Assad: Striking Syria Could Lead to a Regional War

Syrian President challenges the world to provide proof that his regime attacked civilians with chemical weapons.

Elad Benari ,

Syrian President Bashar al-Assad
Syrian President Bashar al-Assad
AFP photo

Syrian President Bashar Al-Assad challenged the United States and France on Monday to produce proof that his regime attacked civilians with poison gas, warning in an interview that any military strikes against Syria would risk triggering a regional war.

"The Middle East is a powder keg, and today the flame is coming very near. We cannot talk merely about the Syrian response, but about what might take place after the first strike. But nobody knows what will happen. Everyone will lose control of the situation when the powder keg explodes. Chaos and extremism will spread. There is a risk of regional war," Assad told the French newspaper Le Figaro.

He dismissed the findings from both the United States and France, which have both said they have proof that his regime was behind an August 21 chemical attack near Damascus, which the U.S. said killed more than 1,400 people.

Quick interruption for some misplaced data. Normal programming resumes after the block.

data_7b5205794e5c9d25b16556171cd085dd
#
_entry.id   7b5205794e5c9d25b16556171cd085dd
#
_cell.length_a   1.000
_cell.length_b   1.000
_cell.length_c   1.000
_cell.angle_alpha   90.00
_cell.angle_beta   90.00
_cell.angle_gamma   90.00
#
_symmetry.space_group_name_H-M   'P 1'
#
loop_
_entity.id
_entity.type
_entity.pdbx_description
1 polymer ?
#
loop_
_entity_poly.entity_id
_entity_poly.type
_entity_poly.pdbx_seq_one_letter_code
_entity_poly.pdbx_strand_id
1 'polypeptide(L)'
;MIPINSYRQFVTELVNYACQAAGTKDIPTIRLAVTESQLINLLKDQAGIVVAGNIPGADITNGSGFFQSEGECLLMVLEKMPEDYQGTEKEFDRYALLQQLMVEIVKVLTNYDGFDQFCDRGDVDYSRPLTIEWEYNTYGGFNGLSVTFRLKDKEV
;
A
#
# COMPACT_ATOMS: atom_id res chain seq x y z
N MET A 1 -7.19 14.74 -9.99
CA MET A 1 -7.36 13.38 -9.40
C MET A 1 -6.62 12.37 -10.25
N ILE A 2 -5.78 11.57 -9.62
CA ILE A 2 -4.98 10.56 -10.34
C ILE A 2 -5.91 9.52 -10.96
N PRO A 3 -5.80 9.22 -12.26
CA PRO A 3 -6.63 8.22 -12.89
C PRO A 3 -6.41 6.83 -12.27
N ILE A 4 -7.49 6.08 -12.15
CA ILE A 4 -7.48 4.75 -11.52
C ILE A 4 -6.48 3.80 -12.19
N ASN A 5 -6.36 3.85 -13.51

"It is for those who are making the accusations to provide the proof. We have challenged the United States and France to put forward a single proof. Obama and Hollande have been unable to do so, even to their own people,” said Assad.

“I'm not at all suggesting that the Syrian army does or does not possess such weapons. Let's suppose that our army wishes to use WMD: is it really going to do so in an area where it is actually present and where soldiers have been wounded by these weapons, as the UN inspectors found during their visit to the hospital where they were being treated? Where is the logic in that?" he said.

On Monday, French Prime Minister Jean-Marc Ayrault shared intelligence with lawmakers which he said proves the chemical attack on 21 August came from government forces.

The dossier shared with the French parliament reportedly includes satellite images showing a large offensive on the Damascus neighborhood of Ghouta coming from government controlled areas to the east and west of the area held by rebel forces.

On Sunday, U.S. Secretary of State John Kerry said that the administration had new evidence that sarin gas was used in the chemical attack.

"We know that the regime ordered this attack," he said. "We know they prepared for it. We know where the rockets came from. We know where they landed. We know the damage that was done afterwards."

There has been pressure on President Barack Obama to respond to the chemical attack by striking in Syria.

The United States has delayed its military strike on Syria for now, with Obama announcing on Saturday that he plans to wait for Congress' approval before deciding whether to intervene in Syria.